Also keep in mind that this style of storytelling was slightly out of character for Steinbeck. Compare this novel to his other more famous ones, and you'll find much more historical context in GOW than any other novel. There are some critics that believe this method of switching between plot chapters and intercalary chapters takes away from Steinbeck's ability to accentuate characterization (one of his strongest assests as an author). Other critics believe that providing these historical scenes actually does the opposite: makes his GOW characters more real as the audience is able to connect them to previous knowledge or experience.
The value of having alternative voices is that Steinbeck can change the tone and mood of the point of view to suit his purpose, whether it's to include social and historical information or to dramatize what the Joads are feeling.
Through the different voices, he is able to better reflect the theme of the novel. The Joads represent the need of all men and women to find some kind of dignity in their lives. These chapters allow him to give the reader necessary background information of the Depression era so we can understand its effect not only on the Joads but also on all of the migrants like the Joads. When Steinbeck wants to focus on the Joads in particular, the point of view then becomes more restricted, allowing the reader to feel what the Joads feel.
This method also allows Steinbeck to include much of the symbolism and conflict in the novel. In Chapter three, the journey of the turtle crossing the highway is symbolic of the journey of the Joads and other migrants to California, demonstrating their will to survive. We also see the conflict between the migrants and the bank.
By changing the narrative between different points of view, Steinbeck is able to tell his story more dramatically. It provides a way to include the literary elements of any work of fiction so it's more enjoyable to the reader.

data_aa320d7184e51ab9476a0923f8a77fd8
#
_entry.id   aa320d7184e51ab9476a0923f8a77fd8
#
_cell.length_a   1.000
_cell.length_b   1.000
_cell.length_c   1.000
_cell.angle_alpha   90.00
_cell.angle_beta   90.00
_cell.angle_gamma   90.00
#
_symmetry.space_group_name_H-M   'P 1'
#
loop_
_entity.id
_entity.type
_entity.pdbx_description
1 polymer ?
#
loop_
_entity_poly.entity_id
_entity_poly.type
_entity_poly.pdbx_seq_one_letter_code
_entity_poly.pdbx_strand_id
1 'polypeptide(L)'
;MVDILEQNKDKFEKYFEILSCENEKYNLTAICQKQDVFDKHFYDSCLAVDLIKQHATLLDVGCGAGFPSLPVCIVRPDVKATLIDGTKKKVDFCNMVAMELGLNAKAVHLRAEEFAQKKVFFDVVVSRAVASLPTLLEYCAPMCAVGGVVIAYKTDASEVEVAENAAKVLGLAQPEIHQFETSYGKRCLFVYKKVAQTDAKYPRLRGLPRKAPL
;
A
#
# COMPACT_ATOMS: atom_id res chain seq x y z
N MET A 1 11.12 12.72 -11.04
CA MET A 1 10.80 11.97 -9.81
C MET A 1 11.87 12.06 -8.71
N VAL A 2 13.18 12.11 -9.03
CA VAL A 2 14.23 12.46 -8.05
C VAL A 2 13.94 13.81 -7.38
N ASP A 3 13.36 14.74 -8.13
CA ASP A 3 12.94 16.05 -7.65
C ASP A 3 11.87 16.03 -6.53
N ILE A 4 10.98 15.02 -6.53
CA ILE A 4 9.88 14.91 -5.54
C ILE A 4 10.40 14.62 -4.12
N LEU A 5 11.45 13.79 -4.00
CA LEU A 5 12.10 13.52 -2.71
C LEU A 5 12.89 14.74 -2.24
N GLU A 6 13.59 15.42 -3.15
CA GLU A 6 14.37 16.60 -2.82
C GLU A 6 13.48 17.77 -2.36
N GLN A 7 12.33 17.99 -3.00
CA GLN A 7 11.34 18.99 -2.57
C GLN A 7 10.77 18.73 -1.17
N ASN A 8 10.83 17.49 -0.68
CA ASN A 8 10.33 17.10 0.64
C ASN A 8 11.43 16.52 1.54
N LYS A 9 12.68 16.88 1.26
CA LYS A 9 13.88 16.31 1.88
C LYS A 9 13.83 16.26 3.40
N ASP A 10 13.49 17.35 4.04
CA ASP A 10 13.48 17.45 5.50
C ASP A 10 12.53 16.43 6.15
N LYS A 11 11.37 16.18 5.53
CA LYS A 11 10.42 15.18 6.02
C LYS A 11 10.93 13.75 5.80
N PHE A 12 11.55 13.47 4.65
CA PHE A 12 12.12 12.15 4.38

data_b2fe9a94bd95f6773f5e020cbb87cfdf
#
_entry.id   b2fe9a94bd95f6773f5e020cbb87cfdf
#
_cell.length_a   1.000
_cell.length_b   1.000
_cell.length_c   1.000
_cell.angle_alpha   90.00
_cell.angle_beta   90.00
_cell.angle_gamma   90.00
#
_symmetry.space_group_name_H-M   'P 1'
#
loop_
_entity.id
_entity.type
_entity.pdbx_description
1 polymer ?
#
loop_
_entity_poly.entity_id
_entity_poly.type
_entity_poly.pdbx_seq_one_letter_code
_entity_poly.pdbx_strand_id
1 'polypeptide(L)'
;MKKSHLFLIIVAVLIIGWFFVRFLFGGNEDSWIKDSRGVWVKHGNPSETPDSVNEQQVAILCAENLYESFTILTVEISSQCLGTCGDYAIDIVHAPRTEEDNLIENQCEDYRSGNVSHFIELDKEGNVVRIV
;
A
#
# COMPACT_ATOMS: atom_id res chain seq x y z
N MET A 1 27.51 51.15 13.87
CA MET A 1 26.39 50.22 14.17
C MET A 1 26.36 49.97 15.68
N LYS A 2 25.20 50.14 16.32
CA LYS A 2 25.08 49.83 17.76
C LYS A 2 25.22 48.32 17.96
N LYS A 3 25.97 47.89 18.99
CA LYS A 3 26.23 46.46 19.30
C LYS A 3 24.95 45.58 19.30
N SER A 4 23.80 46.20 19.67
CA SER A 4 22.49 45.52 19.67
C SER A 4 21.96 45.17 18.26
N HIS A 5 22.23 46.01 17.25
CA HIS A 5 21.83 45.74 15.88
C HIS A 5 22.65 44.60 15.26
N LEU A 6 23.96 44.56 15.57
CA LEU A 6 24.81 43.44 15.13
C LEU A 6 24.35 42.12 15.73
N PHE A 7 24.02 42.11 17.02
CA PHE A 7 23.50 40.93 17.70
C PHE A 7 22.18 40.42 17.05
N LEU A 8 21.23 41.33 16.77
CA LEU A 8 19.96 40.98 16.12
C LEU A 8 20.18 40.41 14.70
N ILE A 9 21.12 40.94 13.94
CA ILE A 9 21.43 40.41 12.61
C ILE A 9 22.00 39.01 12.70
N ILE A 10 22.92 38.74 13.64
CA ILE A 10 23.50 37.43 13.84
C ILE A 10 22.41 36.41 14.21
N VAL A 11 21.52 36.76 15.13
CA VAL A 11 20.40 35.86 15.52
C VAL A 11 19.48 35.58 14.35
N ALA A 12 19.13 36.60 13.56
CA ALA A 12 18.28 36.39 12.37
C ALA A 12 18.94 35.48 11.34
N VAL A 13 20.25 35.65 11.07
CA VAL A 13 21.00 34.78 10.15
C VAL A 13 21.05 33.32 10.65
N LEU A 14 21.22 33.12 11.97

The Grapes of Wrath shifts dramatically between different points of view throughout. Events are described broadly in some chapters by the narrator by summarizing the experiences of a large number of people and providing historical analysis. Frequently, in the same chapters, the narrator assumes the voice of a typical individual, such as a displaced farmer or a crooked used-car salesman, expressing that person’s individual concerns. When the narrator assumes the voice of an anonymous individual, the words sometimes sound like what an actual person might say, but sometimes they form a highly poetic representation of the anonymous individual’s thoughts and soul. The chapters focusing on the Joad family are narrated primarily from an objective point of view, representing conversations and interactions without focusing on any particular character. Here, the characters’ actions are presented as an observer might witness them, without directly representing the characters’ thoughts and motivations. At certain points, however, the narrator shifts and presents the Joads from an omniscient point of view, explaining their psychologies, characters, and motivations in intimate detail.